Israelis still unable to visit Saudi Arabia, minister clarifies

Israel said on Sunday that it was removing restrictions on visits for religious or business reasons to the kingdom

Saudi Arabia's Foreign Minister Prince Faisal bin Farhan al-Faisal speaks during a meeting with Greek Foreign Minister Nikos Dendias (not pictured) at the Foreign Ministry in Athens, Greece January 24, 2020. REUTERS/Costas Baltas
Beta V.1.0 - Powered by automated translation

Israeli citizens are not allowed to come to Saudi Arabia, the kingdom's foreign minister clarified on Monday after Tel Aviv said it gave its citizens the green light to visit.

Israel's interior ministry on Sunday said Israeli citizens, both Muslims and Jews, have the right to travel to Saudi Arabia for religious and business visits.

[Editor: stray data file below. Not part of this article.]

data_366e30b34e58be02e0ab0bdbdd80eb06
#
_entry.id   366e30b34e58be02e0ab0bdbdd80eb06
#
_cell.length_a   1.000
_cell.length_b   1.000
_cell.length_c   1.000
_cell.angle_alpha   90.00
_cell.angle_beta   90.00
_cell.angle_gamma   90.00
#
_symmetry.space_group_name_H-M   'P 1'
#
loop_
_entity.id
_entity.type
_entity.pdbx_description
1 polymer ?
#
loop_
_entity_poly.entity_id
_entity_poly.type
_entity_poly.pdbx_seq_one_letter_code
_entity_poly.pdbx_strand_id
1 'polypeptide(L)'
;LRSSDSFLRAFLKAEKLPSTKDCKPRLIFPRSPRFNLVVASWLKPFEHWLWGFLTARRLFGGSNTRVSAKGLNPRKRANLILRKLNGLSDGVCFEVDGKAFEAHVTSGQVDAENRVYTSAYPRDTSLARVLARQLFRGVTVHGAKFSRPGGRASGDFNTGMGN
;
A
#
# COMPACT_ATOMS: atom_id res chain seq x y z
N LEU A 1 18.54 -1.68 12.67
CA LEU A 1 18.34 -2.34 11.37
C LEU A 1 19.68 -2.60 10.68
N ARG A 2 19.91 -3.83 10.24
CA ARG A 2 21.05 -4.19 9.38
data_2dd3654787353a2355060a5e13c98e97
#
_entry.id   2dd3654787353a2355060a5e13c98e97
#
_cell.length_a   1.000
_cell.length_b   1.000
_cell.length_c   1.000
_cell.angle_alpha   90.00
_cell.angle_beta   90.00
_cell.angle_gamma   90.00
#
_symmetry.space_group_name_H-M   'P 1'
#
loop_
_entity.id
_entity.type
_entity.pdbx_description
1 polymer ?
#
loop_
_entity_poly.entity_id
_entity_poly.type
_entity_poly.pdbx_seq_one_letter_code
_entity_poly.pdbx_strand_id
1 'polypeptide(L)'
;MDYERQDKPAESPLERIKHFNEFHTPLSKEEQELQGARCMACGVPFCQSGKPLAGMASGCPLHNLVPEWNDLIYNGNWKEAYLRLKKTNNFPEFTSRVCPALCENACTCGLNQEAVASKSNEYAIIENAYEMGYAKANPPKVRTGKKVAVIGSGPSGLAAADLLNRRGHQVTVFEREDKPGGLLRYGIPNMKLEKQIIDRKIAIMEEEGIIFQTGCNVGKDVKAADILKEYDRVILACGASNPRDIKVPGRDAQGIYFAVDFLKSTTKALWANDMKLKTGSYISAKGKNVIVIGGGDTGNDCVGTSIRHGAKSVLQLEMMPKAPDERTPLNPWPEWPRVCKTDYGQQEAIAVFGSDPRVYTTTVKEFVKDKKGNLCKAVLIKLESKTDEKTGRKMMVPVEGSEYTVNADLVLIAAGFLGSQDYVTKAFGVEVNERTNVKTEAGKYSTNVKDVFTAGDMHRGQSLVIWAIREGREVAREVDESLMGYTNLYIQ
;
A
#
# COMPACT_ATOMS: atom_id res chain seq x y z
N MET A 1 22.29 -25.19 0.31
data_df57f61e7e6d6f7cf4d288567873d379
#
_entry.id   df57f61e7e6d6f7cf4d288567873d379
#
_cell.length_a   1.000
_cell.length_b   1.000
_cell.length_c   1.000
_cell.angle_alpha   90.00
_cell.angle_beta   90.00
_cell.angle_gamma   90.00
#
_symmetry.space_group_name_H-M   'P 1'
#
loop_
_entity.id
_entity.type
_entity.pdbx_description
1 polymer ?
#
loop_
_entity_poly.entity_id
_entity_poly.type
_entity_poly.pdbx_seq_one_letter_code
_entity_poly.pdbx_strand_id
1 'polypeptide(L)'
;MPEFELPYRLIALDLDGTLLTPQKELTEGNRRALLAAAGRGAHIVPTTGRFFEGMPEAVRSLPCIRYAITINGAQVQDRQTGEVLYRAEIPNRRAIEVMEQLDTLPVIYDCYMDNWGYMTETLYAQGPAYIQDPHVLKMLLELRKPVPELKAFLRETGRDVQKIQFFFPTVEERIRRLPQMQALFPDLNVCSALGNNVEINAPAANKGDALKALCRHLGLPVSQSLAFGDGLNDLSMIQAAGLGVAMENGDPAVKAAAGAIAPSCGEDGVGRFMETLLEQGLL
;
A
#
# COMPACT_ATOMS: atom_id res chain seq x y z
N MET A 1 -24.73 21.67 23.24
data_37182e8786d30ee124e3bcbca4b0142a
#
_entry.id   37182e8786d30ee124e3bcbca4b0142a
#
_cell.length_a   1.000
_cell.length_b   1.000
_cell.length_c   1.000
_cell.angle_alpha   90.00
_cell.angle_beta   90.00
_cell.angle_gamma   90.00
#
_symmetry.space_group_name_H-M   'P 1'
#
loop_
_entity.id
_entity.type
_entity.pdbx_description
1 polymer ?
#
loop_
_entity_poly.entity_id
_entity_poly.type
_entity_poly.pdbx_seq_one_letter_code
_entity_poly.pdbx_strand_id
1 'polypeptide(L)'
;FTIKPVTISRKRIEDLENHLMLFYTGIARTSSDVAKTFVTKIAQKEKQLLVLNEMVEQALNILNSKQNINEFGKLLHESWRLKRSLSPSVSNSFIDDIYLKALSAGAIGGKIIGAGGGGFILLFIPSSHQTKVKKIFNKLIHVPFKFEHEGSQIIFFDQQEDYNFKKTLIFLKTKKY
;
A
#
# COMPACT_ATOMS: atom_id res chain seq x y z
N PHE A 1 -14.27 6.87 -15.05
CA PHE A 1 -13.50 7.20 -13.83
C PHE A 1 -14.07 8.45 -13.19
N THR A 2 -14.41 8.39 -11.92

But Saudi Foreign Minister Prince Faisal bin Farhan told CNN that Israelis are not welcome at the moment in Saudi Arabia, home to Islam's holiest sites.

"Our policy is constant. We don't have relations with Israel and holders of Israeli passports cannot visit the kingdom for now," he said, according to CNN's Arabic website.

Like most Arab countries, Saudi Arabia does not have diplomatic relations with Israel.

Israel has peace deals with only two Arab countries – Jordan and Egypt – but its occupation of Palestinian territory has long served as a major factor preventing similar accords with the rest of the Arab world.

"We strongly encourage the reaching of a solution" to the Palestinian-Israeli conflict, said Prince Faisal.

"When a peace treaty between the Palestinians and Israel is reached the question of Israel's integration in the region will be on the table [for negotiations] I believe," he added.

His comments came as US President Donald Trump in Washington said that his Israeli-Palestinian peace plan – already rejected by the Palestinians – has a "chance" and will be unveiled on Tuesday.